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Clostridium difficile associated diarrhea (CDAD) has been reported with use of nearly all antibacterial agents, including MONUROL, and may range in severity from mild diarrhea to fatal colitis. Treatment with antibacterial agents alters the normal flora of the colon leading to overgrowth of C. difficile.
C. difficile produces toxins A and B which contribute to the development of CDAD. Hypertoxin producing strains of C. difficile cause increased morbidity and mortality, as these infections can be refractory to antimicrobial therapy and may require colectomy. CDAD must be considered in all patients who present with diarrhea following antibiotic use. Careful medical history is necessary since CDAD has been reported to occur over two months after the administration of antibacterial agents.
If CDAD is suspected or confirmed, ongoing antibiotic use not directed against C. difficile may need to be discontinued. Appropriate fluid and electrolyte management, protein supplementation, antibiotic treatment of C. difficile, and surgical evaluation should be instituted as clinically indicated.
Do not use more than one single dose of MONUROL to treat a single episode of acute cystitis. Repeated daily doses of MONUROL did not improve the clinical success or microbiological eradication rates compared to single dose therapy, but did increase the incidence of adverse events. Urine specimens for culture and susceptibility testing should be obtained before and after completion of therapy.
Carcinogenesis, Mutagenesis, Impairment of Fertility
Long term carcinogenicity studies in rodents have not been conducted because MONUROL is intended for single dose treatment in humans. MONUROL was not mutagenic or genotoxic in the in vitro Ames' bacterial reversion test, in cultured human lymphocytes, in Chinese hamster V79 cells, and the in vivo mouse micronucleus assay. MONUROL did not affect fertility or reproductive performance in male and female rats.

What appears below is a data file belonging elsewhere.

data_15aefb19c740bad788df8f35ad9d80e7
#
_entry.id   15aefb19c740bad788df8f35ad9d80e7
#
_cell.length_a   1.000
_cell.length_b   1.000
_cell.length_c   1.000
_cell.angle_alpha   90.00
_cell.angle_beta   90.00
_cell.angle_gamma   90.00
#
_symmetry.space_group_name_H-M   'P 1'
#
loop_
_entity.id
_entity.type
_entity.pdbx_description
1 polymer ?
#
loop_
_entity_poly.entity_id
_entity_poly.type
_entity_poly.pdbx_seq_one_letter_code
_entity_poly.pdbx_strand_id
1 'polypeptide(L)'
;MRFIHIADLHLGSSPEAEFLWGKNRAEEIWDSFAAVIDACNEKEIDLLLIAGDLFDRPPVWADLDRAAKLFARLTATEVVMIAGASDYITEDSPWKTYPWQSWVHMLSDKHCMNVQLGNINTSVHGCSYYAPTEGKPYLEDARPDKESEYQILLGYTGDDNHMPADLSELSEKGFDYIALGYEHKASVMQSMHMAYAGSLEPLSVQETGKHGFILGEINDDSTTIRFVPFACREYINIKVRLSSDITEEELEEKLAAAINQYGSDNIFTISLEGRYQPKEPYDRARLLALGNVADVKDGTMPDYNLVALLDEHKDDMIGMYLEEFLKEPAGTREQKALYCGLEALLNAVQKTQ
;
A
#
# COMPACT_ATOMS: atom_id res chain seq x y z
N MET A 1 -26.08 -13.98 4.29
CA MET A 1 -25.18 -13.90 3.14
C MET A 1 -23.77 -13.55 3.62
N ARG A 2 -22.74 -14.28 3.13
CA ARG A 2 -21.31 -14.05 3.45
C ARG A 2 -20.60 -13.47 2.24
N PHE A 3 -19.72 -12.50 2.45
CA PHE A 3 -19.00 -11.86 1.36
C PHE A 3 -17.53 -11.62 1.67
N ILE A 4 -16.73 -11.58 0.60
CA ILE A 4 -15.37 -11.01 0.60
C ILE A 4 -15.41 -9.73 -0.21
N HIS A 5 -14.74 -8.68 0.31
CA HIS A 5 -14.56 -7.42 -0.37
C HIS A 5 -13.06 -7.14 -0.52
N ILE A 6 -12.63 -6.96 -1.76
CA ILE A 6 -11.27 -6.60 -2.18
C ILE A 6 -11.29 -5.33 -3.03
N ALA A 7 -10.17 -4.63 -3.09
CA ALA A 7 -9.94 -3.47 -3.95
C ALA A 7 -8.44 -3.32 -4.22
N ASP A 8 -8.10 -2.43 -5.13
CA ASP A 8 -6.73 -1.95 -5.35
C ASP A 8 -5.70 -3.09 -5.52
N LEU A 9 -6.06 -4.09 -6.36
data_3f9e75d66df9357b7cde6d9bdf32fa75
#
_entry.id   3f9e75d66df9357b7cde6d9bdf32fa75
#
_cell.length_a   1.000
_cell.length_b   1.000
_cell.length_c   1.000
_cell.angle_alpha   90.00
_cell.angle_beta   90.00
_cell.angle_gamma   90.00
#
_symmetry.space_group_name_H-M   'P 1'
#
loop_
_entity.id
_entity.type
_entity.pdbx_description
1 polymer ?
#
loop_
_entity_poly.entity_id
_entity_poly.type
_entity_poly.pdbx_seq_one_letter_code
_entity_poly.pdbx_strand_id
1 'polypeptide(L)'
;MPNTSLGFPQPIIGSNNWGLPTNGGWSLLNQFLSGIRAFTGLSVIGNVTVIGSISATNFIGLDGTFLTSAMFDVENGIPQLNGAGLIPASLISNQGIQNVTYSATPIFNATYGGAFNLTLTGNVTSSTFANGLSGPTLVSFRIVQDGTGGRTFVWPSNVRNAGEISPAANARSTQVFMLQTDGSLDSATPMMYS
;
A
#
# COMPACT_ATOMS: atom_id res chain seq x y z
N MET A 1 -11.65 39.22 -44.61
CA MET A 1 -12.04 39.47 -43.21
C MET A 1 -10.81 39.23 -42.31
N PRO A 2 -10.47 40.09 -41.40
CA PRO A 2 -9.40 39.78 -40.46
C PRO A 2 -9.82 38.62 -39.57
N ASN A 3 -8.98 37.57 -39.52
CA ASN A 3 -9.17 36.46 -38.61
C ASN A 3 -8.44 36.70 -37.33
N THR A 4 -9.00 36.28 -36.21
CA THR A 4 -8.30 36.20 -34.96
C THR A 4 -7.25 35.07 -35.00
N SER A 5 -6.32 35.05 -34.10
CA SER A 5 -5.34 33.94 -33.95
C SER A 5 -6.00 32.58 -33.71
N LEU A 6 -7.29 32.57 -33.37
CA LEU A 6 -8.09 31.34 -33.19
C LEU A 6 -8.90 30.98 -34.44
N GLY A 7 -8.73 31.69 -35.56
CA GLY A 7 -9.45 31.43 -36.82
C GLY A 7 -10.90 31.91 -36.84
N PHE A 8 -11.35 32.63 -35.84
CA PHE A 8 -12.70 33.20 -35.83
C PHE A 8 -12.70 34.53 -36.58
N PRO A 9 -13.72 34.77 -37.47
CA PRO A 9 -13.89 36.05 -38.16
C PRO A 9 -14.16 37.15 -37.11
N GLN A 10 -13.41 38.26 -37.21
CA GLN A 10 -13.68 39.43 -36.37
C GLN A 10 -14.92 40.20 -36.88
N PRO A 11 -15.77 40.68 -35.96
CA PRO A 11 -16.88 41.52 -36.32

Teratogenic Effects - Pregnancy Category B
When administered intramuscularly as the sodium salt at a dose of 1 gm to pregnant women, fosfomycin crosses the placental barrier. MONUROL crosses the placental barrier of rats; it does not produce teratogenic effects in pregnant rats at dosages as high as 1000 mg/kg/day (approximately 9 and 1.4 times the human dose based on body weight and mg/m², respectively). When administered to pregnant female rabbits at dosages as high as 1000 mg/kg/day (approximately 9 and 2.7 times the human dose based on body weight and mg/m², respectively), fetotoxicities were observed. However, these toxicities were seen at maternally toxic doses and were considered to be due to the sensitivity of the rabbit to changes in the intestinal microflora resulting from the antibiotic administration. There are, however, no adequate and well-controlled studies in pregnant women. Because animal reproduction studies are not always predictive of human response, this drug should be used during pregnancy only if clearly needed.
It is not known whether fosfomycin tromethamine is excreted in human milk. Because many drugs are excreted in human milk and because of the potential for serious adverse reactions in nursing infants from MONUROL, a decision should be made whether to discontinue nursing or to not administer the drug, taking into account the importance of the drug to the mother.
Safety and effectiveness in children age 12 years and under have not been established in adequate and well-controlled studies.
Clinical studies of Monurol did not include sufficient numbers of subjects aged 65 and over to determine whether they respond differently from younger subjects. Other reported clinical experience has not identified differences in responses between the elderly and younger patients. In general, dose selection for an elderly patient should be cautious, usually starting at the low end of the dosing range, reflecting the greater frequency of decreased hepatic, renal, or cardiac function, and of concomitant disease or other drug therapy.This monograph has been modified to include the generic and brand name in many instances.
Last reviewed on RxList: 5/31/2011
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